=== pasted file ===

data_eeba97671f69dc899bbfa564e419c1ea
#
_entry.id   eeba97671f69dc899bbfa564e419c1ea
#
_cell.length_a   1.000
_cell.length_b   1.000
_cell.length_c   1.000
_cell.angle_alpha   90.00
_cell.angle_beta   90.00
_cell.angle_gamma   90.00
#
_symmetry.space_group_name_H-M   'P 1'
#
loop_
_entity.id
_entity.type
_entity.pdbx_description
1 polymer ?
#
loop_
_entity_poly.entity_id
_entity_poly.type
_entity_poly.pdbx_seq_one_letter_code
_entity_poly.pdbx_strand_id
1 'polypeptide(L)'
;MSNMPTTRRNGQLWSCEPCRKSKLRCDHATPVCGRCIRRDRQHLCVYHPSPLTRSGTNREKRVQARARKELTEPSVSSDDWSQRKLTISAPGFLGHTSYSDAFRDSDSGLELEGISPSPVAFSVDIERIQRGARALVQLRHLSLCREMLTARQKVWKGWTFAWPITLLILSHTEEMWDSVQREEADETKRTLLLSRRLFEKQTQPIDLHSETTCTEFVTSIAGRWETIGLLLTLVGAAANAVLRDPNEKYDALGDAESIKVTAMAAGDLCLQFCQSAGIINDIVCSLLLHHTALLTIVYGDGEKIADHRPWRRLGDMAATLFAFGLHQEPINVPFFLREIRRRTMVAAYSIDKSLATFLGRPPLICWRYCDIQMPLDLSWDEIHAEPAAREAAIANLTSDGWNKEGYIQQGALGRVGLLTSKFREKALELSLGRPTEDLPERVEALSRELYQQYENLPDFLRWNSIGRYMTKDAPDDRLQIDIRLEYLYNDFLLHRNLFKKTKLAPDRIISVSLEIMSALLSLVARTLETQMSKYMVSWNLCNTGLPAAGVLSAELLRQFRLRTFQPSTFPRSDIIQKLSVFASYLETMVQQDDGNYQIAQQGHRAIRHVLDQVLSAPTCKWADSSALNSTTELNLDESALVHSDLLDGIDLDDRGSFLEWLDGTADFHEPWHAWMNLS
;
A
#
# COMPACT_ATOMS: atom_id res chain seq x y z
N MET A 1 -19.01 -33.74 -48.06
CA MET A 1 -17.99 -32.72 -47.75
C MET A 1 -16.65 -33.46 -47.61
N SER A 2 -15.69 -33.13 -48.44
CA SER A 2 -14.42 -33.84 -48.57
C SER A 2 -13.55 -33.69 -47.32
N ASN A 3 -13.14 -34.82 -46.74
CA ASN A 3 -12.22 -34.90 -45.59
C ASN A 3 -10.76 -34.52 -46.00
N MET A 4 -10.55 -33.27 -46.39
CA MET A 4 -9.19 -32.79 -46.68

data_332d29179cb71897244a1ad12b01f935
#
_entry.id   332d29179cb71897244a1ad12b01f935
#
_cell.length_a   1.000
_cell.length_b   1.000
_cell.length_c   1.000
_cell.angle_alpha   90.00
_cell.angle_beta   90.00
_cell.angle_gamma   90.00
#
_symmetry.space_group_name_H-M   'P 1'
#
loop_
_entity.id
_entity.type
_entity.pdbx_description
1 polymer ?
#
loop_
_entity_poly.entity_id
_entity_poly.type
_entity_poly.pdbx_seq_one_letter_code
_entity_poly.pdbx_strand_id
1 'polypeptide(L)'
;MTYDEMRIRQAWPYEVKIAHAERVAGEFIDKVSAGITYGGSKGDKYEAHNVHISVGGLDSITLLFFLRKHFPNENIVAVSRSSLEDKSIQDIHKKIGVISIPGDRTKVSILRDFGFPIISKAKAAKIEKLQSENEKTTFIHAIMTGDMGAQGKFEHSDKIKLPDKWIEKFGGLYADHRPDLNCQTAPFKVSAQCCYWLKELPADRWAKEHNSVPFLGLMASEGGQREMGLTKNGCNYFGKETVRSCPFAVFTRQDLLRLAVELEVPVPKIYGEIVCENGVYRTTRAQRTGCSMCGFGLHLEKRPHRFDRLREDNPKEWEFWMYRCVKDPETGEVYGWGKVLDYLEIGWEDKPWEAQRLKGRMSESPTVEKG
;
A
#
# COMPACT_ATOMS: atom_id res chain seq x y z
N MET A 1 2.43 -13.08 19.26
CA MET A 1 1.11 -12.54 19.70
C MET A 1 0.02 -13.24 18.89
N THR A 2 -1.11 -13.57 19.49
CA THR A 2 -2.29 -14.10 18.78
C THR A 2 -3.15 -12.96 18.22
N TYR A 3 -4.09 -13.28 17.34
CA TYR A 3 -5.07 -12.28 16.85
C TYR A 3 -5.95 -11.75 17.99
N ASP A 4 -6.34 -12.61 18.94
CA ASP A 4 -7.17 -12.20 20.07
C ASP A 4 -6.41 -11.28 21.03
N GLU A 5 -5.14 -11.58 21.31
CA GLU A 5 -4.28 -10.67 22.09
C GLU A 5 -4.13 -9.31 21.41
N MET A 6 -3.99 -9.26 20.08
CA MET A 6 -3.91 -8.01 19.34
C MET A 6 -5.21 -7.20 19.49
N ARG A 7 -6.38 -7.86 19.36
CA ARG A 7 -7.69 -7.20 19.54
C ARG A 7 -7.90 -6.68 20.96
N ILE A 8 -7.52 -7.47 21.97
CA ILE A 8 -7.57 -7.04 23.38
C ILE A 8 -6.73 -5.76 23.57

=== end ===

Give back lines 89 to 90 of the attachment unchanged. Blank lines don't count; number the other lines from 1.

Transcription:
C MET A 6 -5.21 -7.20 19.49
N ARG A 7 -6.38 -7.86 19.36